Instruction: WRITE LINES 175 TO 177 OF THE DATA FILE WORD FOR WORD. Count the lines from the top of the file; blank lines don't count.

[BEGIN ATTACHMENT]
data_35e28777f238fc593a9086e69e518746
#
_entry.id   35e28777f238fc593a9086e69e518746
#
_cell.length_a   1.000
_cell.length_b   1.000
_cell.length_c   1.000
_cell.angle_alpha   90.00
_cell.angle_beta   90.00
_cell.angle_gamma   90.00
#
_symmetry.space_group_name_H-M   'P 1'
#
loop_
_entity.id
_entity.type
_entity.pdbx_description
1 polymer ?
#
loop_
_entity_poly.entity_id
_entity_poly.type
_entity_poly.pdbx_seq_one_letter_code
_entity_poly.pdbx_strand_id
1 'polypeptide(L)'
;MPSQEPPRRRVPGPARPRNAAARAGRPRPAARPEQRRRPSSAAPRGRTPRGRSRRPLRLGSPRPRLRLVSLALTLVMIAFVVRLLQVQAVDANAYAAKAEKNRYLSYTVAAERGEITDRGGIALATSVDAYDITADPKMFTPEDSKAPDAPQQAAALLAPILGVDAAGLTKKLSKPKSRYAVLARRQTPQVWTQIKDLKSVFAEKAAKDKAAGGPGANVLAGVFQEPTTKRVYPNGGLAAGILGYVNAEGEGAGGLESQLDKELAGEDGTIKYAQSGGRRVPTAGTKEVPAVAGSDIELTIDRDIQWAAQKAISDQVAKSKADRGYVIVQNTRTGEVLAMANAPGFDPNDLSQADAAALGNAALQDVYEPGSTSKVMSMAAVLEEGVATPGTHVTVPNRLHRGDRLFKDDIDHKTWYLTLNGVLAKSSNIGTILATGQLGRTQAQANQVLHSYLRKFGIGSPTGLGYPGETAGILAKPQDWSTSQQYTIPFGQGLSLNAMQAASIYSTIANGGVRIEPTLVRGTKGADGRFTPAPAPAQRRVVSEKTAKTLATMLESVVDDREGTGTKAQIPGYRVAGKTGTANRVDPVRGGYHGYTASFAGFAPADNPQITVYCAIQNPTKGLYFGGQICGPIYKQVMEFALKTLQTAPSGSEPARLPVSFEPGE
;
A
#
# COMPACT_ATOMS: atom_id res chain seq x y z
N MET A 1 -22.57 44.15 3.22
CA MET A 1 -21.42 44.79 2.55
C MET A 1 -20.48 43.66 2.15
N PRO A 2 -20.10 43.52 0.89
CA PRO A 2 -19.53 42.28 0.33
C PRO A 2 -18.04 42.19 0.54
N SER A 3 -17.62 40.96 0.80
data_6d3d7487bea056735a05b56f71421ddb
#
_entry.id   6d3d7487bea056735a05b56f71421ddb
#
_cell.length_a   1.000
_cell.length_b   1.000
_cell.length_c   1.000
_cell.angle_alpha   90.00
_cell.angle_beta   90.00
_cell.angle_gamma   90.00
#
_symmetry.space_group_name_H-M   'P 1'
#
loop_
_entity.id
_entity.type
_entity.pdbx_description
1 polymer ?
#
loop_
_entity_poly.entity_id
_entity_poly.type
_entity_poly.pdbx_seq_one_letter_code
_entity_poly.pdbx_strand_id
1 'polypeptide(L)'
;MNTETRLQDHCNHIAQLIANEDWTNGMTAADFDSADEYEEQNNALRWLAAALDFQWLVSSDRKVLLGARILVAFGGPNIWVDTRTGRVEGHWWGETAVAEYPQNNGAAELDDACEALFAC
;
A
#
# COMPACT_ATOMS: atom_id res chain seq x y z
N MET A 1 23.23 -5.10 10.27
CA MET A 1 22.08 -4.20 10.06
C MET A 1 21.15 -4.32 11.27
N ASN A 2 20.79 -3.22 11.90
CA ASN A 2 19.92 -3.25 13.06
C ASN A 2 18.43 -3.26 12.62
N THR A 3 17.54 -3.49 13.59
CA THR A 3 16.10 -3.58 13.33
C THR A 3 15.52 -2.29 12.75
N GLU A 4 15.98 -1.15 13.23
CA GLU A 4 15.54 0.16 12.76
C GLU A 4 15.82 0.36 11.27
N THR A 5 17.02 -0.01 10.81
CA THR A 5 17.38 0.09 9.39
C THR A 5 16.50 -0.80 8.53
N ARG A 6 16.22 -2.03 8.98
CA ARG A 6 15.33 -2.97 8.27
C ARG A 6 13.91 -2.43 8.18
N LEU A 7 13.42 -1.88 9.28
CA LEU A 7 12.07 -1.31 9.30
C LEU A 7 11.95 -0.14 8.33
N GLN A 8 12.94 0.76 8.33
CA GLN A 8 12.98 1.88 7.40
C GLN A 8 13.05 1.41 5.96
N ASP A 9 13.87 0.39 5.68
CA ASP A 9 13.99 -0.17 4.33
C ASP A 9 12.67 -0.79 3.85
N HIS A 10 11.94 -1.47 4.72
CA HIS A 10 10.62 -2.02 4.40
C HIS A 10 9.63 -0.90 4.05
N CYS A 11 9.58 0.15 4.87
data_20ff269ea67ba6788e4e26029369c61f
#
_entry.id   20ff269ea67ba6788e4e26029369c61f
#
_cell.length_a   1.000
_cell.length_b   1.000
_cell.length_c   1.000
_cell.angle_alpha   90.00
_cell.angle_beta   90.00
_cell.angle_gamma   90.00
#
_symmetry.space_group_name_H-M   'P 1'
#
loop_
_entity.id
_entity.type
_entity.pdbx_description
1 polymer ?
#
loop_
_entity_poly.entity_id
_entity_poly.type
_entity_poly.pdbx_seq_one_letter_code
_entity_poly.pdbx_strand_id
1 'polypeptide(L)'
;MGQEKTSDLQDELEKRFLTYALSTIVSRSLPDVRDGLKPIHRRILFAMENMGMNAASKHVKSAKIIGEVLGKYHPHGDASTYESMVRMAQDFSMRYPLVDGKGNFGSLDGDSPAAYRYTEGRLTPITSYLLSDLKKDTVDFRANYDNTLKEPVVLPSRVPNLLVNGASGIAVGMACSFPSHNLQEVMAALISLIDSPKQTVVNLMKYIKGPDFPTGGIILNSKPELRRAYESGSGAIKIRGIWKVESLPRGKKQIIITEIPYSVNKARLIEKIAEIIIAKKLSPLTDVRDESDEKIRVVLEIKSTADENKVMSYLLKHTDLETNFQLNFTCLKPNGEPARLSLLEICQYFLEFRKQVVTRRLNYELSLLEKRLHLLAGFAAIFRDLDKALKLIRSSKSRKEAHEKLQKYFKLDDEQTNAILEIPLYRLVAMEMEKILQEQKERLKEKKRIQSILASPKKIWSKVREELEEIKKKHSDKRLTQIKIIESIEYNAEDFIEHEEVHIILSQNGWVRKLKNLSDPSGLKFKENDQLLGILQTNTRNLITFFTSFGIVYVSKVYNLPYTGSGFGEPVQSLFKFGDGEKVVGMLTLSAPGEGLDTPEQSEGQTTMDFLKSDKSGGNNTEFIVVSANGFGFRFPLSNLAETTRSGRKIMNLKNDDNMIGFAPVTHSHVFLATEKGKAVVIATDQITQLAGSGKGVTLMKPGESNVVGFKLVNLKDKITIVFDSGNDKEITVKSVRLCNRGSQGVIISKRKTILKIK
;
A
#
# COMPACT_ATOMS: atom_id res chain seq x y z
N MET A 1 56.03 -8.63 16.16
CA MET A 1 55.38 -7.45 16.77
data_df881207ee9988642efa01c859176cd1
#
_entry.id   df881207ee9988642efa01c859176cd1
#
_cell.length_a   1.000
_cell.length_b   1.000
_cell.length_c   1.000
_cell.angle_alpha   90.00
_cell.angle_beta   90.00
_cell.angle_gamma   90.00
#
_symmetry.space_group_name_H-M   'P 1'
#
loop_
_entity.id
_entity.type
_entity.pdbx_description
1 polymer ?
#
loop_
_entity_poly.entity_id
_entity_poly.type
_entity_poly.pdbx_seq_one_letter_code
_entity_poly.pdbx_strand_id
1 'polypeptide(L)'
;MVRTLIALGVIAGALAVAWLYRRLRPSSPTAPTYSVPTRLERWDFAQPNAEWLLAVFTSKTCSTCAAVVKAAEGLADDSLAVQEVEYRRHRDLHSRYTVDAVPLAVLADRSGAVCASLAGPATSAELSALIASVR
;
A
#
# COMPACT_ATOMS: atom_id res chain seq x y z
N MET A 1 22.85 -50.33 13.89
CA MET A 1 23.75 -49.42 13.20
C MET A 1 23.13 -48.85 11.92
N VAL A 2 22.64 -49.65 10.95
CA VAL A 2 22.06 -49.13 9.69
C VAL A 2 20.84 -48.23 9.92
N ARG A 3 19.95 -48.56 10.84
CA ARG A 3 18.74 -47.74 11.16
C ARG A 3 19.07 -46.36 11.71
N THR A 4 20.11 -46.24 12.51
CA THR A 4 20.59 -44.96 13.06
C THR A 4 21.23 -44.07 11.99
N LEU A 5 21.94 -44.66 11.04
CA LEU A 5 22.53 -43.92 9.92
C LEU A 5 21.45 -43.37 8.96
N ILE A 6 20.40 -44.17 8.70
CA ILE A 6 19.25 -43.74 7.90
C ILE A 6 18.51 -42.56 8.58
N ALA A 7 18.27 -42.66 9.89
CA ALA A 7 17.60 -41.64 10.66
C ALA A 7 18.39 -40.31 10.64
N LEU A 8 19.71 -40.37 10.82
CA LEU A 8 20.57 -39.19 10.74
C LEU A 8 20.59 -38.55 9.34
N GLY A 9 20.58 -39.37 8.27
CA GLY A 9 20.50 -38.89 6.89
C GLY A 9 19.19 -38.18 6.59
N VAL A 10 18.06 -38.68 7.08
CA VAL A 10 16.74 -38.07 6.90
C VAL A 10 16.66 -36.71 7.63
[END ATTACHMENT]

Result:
C LEU A 5 21.45 -43.37 8.96
N ILE A 6 20.40 -44.17 8.70
CA ILE A 6 19.25 -43.74 7.90